Building DML's T19 105mm Howitzer Motor Carriage
Modeling the U.S. Army in WWII

Building the Fighting Compartment

Step 13 brings us to the fighting compartment. The oddest encounter here is with the caps on the water cans: the instructions use part G26, a featureless shape of plastic that has none of the rim and rivet detailing of part D35, which does an excellent job of representing the water caps I've seen. Just to allay any doubt, I Googled photos of jerry cans and asked on Missing Lynx but could not get confirmation that the intended part was indeed a variant unknown to me, perhaps an obscure early war type. So I used the better D35 (and I slept just fine!).

The instructions call for a.30 caliber machine gun mounted on the pedestal (mostly stateside training images), but there's a photo in Zaloga's armored artillery book of the .50 cal in use in Tunisia. The weapons sprue includes a .50, so there you go. I set aside the four-round clips of 105mm ammo to paint separately.

Another departure from instructions: I glued the pair of adapted trail mounts (as assembled from G18 and G9/G8) to the floor mounting in the compartment, rather than to the gun carriage. The reason for this was to make it easier to paint the larger subassemblies. When I got the mounts glued in place I slid the gun into position for a dry fit and all was good.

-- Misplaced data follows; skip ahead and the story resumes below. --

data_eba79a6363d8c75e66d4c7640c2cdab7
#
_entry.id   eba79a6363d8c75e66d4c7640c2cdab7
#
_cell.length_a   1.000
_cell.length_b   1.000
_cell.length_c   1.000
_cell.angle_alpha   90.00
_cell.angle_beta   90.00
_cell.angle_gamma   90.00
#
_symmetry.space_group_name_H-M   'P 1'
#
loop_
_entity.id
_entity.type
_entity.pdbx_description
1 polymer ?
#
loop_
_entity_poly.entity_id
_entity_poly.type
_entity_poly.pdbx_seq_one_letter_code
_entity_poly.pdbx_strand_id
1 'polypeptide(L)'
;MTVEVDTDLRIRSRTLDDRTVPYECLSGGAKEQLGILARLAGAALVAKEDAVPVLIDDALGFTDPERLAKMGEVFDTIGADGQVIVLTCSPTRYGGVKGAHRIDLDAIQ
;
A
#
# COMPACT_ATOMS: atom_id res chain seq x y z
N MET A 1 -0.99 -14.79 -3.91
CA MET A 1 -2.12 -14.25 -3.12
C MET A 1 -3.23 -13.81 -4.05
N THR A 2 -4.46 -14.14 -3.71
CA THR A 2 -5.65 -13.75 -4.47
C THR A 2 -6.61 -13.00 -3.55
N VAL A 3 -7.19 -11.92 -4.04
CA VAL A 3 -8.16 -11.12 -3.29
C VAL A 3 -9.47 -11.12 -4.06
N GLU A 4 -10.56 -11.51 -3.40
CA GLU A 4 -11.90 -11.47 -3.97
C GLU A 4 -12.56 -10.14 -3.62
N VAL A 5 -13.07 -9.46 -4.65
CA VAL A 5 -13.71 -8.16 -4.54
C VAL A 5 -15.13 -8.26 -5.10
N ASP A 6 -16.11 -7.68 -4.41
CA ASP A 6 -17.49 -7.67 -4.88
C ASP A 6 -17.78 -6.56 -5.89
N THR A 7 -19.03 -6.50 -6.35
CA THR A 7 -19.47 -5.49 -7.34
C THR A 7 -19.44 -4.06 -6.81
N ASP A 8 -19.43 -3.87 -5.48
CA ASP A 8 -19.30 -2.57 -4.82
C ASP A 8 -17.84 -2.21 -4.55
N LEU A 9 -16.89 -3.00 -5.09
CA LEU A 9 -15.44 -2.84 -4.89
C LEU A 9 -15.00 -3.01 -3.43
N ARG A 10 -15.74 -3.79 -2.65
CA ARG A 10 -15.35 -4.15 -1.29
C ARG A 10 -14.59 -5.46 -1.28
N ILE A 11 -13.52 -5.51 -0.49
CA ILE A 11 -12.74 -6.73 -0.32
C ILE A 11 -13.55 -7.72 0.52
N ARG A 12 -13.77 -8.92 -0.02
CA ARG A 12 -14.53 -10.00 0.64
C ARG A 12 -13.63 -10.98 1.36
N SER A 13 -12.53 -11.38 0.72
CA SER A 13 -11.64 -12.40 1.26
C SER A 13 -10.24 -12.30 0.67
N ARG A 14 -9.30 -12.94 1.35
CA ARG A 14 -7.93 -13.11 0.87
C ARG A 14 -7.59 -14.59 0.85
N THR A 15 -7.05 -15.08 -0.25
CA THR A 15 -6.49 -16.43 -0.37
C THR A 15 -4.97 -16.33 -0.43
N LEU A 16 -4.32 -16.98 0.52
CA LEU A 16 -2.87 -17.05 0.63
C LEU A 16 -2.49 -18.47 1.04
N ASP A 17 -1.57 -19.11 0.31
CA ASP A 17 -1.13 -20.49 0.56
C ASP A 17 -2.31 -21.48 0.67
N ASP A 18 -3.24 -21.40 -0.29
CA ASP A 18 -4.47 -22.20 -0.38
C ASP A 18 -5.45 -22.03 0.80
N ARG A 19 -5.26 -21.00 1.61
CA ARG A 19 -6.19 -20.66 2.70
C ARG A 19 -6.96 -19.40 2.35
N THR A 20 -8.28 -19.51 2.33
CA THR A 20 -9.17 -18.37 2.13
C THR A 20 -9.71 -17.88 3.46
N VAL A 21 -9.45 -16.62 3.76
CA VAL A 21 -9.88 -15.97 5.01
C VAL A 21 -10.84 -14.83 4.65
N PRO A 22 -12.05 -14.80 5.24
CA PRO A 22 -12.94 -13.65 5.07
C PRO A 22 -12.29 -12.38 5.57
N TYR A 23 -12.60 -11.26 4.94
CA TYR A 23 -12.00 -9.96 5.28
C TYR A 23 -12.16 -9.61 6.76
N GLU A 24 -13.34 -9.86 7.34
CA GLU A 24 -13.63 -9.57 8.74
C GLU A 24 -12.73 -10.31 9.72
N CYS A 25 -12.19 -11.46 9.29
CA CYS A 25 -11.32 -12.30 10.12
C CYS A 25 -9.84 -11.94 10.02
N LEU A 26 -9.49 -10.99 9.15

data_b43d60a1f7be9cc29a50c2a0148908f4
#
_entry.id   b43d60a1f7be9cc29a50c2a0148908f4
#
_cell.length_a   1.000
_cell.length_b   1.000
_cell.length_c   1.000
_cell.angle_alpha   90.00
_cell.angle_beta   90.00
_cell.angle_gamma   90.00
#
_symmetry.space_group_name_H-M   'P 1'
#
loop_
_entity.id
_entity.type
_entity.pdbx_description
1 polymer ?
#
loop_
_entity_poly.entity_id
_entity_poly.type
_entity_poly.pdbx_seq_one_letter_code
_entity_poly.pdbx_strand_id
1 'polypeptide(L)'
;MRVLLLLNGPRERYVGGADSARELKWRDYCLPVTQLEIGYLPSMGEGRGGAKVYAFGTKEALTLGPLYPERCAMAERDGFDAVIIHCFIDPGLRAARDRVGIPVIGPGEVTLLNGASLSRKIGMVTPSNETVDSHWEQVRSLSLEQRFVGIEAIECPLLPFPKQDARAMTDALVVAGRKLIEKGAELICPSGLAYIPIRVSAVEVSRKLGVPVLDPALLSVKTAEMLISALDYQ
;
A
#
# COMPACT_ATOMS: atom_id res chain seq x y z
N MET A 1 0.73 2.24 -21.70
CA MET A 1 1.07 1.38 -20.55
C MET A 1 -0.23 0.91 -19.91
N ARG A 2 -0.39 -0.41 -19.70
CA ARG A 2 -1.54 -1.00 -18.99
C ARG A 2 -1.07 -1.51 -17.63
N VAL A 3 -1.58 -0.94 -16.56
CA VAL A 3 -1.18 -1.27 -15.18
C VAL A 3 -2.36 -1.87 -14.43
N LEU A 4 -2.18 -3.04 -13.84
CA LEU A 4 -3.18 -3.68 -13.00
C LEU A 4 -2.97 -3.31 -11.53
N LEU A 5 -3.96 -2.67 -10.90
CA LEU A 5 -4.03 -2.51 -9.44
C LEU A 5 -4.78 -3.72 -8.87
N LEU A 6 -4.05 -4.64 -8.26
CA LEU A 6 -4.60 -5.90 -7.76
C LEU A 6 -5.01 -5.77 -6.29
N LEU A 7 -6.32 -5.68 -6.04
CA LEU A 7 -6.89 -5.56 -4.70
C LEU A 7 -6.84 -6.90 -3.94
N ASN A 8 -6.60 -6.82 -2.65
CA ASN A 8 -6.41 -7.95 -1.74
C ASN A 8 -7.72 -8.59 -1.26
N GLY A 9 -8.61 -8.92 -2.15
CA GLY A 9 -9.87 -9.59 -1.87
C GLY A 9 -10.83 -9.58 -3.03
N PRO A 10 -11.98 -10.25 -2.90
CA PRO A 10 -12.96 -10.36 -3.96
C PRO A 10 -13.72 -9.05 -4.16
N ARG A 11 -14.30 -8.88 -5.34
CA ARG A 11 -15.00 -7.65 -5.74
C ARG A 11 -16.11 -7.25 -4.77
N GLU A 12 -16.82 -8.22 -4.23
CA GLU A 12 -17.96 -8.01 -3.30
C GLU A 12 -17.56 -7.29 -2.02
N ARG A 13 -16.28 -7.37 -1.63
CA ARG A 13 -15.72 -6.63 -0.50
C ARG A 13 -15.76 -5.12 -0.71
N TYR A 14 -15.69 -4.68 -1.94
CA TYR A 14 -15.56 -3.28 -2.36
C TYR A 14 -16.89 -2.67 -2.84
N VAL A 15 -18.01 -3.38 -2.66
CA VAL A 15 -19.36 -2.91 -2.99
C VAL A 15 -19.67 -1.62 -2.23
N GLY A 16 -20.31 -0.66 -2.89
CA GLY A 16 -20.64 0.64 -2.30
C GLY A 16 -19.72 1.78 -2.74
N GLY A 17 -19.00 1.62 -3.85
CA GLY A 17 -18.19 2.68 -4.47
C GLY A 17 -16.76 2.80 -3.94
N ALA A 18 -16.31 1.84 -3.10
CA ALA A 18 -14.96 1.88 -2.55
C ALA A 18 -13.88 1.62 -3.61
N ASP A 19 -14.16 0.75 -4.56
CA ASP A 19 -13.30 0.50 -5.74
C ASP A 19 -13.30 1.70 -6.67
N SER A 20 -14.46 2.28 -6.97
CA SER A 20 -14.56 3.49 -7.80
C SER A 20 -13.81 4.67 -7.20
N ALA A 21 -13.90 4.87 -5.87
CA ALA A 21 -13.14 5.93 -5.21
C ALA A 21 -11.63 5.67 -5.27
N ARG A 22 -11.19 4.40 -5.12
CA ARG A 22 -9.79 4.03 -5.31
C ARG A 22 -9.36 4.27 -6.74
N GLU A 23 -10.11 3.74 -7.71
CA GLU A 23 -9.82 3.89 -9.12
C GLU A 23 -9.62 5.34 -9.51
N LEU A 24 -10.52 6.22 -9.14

Note that the ready rounds in the first and fourth photos are positioned incorrectly when dry fitted, and should be turned around as the other clip is.

The instructions would have you put the rear door handle (part C33) on the inside of the door, but actually it belongs on the locking bar on the exterior rear wall to the left of the door opening. You'll see a small hole that is ready to accept the locating pin on the handle.

The representation of three aiming stakes on some sort of board is a stake short and a board too many. In reality, the stakes were secured to the top of the fighting compartment wall by a pair of large clasps. There doesn't appear to be any sort of shelf to support them, at least not to the extent that the kit part suggests (there are short plates above the 105 ammo rounds to protect the fuses). Perhaps the stakes are resting on some sort of canvas sheath? In any event, this is one of those problematic pieces for armor modelers: you don't know if it's exactly accurate or not (and what happened to the fourth stake?) if you use the part, you have to paint the stakes white and red stripes; If you leave the stakes off the vehicle, as though they were set out in the field, you should scratchbuild some clasps. One thought I had is to slice the stakes off on either side of the clasps that are molded around them, and then hollow out the center portions to open up the clasp. So there are a few options for you. At this point, I want to keep my options open on the placement of the aiming stakes and staff for the barrel brush, so they will be tended to separately (a typical situation when I have a few conflicting diorama ideas in my head as I'm building).



Modeling the U.S. Army in WWII © Timothy S. Streeter